VOTE IF YOU ATTEND THE ANNUAL MEETING VIA WEBCAST (AND, IF YOU ARE NOT THE STOCKHOLDER OF RECORD, YOU HAVE OBTAINED A LEGAL PROXY FROM THE BANK, BROKER OR OTHER NOMINEE THAT HOLDS YOUR SHARES GIVING YOU THE RIGHT TO VOTE THE SHARES AT THE VIRTUAL ANNUAL MEETING).
IMPORTANT NOTICE REGARDING THE AVAILABILITY OF PROXY MATERIALS FOR THE ANNUAL MEETING OF STOCKHOLDERS TO BE HELD ON JUNE 15, 2020. THE NOTICE OF THE ANNUAL MEETING OF STOCKHOLDERS, PROXY STATEMENT AND 2019 ANNUAL REPORT TO STOCKHOLDERS ARE AVAILABLE AT: www.edocumentview.com/SUPN.
BY ORDER OF THE BOARD OF DIRECTORS
[MISSING IMAGE: sg_jackakhattar-bw.jpg]
Jack A. Khattar, Secretary
April 24, 2020
 

 
SUPERNUS PHARMACEUTICALS, INC.
9715 Key West Avenue
Rockville, MD 20850
(301) 838-2500
DATED April 24, 2020
PROXY STATEMENT
This Proxy Statement is furnished with the attached Notice of Annual Meeting on or about April 24, 2020, to each stockholder of record of Supernus Pharmaceuticals, Inc. (Supernus or the Company) as of the close of business on April 16, 2020 (Record Date), in connection with the solicitation of proxies by the Board of Directors to be voted at the Annual Meeting of Stockholders (Annual Meeting) of the Company to be held virtually via a webcast on June 15, 2020 at 10:00 A.M. Eastern Daylight Time, and at any adjournment or adjournments thereof for the purposes stated below.
Only stockholders of record as of the close of business on the Record Date will be entitled to vote on all matters presented for vote at the Annual Meeting. At the close of business on April 16, 2020, the total number of shares of our common stock (Common Stock) outstanding was 52,537,659 shares. Each share of Common Stock will be entitled to one vote per share on all business to come before the Annual Meeting.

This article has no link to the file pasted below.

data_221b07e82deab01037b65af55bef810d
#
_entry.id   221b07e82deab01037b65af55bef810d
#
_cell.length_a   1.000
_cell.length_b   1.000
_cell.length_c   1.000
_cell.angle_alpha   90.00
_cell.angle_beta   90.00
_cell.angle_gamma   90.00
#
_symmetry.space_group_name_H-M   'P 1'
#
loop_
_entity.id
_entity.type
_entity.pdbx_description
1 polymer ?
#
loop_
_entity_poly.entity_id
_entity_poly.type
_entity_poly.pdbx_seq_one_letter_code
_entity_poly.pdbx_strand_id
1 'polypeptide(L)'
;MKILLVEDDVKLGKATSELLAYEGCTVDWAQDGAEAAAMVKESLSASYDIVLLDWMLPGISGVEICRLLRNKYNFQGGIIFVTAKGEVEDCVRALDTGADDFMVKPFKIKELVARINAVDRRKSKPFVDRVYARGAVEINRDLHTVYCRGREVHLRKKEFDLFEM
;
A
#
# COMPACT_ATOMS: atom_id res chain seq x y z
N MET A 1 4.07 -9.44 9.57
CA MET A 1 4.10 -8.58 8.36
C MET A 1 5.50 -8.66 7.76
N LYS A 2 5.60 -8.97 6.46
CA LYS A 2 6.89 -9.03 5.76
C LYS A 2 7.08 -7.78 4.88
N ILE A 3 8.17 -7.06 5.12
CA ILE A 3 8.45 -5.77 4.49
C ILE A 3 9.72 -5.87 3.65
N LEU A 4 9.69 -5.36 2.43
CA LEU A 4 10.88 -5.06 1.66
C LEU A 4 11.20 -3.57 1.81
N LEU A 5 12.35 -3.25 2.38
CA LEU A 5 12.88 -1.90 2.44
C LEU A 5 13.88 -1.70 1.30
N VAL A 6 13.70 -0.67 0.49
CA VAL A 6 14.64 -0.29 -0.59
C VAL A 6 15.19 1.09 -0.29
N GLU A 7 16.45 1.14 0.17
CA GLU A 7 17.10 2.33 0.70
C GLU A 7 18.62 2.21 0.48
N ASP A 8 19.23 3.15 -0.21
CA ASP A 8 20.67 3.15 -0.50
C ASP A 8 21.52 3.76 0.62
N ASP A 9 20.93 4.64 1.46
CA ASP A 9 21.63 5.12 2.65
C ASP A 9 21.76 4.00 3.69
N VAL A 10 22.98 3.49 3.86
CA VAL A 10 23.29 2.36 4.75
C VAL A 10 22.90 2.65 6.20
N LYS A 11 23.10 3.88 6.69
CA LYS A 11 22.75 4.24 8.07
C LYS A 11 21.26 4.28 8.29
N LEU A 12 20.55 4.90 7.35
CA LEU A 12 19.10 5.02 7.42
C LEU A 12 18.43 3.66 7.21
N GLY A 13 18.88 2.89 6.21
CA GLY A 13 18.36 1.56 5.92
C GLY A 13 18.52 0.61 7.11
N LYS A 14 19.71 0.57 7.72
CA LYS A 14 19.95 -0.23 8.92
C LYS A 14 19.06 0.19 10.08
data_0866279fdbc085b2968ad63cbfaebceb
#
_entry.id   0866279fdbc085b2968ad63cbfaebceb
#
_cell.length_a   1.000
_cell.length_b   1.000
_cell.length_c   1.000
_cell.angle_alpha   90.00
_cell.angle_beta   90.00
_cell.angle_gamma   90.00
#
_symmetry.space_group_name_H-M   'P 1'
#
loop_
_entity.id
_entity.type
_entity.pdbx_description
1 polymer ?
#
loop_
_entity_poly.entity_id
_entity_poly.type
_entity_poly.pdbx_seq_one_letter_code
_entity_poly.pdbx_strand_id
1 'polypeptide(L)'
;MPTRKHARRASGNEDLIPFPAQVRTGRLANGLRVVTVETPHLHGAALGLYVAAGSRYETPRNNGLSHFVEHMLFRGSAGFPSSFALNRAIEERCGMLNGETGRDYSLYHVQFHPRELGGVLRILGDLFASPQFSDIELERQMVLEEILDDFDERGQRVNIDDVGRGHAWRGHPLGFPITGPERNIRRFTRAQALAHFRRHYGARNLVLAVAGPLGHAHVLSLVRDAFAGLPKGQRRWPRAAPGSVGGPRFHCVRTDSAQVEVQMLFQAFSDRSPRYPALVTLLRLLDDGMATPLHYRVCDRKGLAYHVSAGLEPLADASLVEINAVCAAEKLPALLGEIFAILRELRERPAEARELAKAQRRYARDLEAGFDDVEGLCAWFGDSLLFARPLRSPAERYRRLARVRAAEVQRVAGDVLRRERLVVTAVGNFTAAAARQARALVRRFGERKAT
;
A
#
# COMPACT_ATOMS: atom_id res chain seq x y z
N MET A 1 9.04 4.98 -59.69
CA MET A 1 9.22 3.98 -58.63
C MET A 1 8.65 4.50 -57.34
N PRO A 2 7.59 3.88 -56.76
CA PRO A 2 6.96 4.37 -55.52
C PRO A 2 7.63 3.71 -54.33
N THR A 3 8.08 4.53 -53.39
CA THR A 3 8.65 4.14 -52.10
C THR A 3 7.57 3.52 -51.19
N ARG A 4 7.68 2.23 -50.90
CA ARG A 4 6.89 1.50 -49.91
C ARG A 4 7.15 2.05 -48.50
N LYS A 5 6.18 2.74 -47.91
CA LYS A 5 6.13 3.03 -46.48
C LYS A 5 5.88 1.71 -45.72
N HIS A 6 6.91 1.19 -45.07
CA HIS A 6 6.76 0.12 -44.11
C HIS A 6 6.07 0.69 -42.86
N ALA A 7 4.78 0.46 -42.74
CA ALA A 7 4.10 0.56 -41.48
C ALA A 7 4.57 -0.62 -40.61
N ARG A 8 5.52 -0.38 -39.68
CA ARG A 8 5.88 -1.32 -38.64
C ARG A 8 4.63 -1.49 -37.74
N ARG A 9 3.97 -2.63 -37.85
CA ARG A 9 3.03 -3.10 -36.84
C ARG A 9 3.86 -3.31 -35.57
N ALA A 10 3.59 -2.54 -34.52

INFORMATION ABOUT THE ANNUAL MEETING AND VOTING
Stockholders may access the proxy materials, which include the Notice of Annual Meeting of Stockholders, Proxy Statement and 2019 Annual Report on the Internet at www.edocumentview.com/SUPN. You can also request that a paper copy of the proxy materials be mailed to you free of charge via the Internet at www.investorvote.com/SUPN, by toll-free telephone at 1-866-641-4276 or by sending an email to investorvote@computershare.com with “Proxy Materials Supernus Pharmaceuticals, Inc.” in the subject line. Include your full name and address, plus the number located in the shaded bar on the reverse side, and state that you want a paper copy of the meeting materials.
The Annual Meeting will be a completely virtual meeting of stockholders, which will be conducted exclusively by webcast. You are entitled to participate in the Annual Meeting only if you were a stockholder of the Company as of the close of business on the Record Date, or if you hold a valid proxy for the Annual Meeting. No physical meeting will be held.
You will be able to attend the Annual Meeting online and submit your questions during the meeting by visiting www.meetingcenter.io/221722530. You also will be able to vote your shares online by attending the Annual Meeting by webcast. To participate in the Annual Meeting, you will need to review the information included on the Important Notice Regarding the Availability of Proxy Materials (Notice) card and the instructions in this Proxy Statement. The password for the meeting is SUPN2020.
The online meeting will begin promptly at 10:00 A.M. Eastern Daylight Time, on June 15, 2020. We encourage you to access the meeting prior to the start time leaving ample time for the check in. Please follow the registration instructions as outlined in this Proxy Statement.
If you are a registered shareholder (i.e., you hold your shares through our transfer agent, Computershare), you do not need to register to attend the Annual Meeting virtually on the Internet. Please follow the instructions on the Notice card that you received.